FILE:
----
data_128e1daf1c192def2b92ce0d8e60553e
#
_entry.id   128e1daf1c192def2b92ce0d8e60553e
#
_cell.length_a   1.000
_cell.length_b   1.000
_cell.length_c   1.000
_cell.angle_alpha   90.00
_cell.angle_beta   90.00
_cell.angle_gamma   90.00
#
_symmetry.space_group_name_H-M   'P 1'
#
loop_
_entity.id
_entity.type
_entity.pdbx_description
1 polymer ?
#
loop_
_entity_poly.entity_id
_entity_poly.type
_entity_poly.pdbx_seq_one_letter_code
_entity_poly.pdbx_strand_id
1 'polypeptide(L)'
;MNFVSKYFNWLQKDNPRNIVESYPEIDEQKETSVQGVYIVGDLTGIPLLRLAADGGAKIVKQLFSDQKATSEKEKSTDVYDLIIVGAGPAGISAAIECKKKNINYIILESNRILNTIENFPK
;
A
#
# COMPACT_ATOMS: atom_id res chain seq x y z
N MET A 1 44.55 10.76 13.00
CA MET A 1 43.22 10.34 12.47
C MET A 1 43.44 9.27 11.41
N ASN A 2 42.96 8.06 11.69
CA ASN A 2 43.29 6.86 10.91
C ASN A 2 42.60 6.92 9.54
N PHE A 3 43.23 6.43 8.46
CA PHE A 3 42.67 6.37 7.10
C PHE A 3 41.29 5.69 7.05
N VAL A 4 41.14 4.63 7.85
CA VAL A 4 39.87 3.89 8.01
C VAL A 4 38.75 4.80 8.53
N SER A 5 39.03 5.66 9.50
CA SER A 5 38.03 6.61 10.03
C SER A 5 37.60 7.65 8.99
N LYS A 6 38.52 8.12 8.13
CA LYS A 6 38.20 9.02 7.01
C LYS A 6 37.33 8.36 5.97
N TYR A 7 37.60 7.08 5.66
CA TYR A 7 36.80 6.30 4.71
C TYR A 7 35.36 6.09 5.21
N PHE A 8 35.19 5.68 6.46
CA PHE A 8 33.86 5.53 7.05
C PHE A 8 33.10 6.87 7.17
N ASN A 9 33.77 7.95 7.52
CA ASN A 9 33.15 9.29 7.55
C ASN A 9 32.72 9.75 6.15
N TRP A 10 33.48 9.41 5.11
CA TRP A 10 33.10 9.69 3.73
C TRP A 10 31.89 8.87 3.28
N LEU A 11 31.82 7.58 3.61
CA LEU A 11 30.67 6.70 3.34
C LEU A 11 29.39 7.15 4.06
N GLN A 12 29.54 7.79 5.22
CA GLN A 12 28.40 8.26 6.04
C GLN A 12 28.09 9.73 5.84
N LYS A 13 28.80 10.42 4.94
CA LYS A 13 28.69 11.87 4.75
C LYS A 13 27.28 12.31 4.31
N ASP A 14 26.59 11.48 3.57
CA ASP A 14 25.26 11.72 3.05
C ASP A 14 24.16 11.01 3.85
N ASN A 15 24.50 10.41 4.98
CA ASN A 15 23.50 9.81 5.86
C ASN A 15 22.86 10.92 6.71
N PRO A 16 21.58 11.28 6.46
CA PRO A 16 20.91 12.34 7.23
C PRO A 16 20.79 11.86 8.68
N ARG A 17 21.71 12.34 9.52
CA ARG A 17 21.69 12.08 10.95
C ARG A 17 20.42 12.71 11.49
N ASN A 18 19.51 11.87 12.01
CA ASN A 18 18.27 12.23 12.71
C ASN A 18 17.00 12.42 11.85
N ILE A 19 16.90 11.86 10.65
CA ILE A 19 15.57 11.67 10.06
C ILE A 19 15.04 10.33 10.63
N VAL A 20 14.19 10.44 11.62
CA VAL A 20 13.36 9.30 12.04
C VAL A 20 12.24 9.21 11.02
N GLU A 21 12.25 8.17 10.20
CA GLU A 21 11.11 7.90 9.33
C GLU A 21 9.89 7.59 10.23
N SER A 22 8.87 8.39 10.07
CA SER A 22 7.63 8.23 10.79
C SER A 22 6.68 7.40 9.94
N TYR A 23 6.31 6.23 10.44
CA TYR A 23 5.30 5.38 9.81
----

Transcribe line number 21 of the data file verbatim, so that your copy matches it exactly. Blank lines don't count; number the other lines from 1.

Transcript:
_entity_poly.entity_id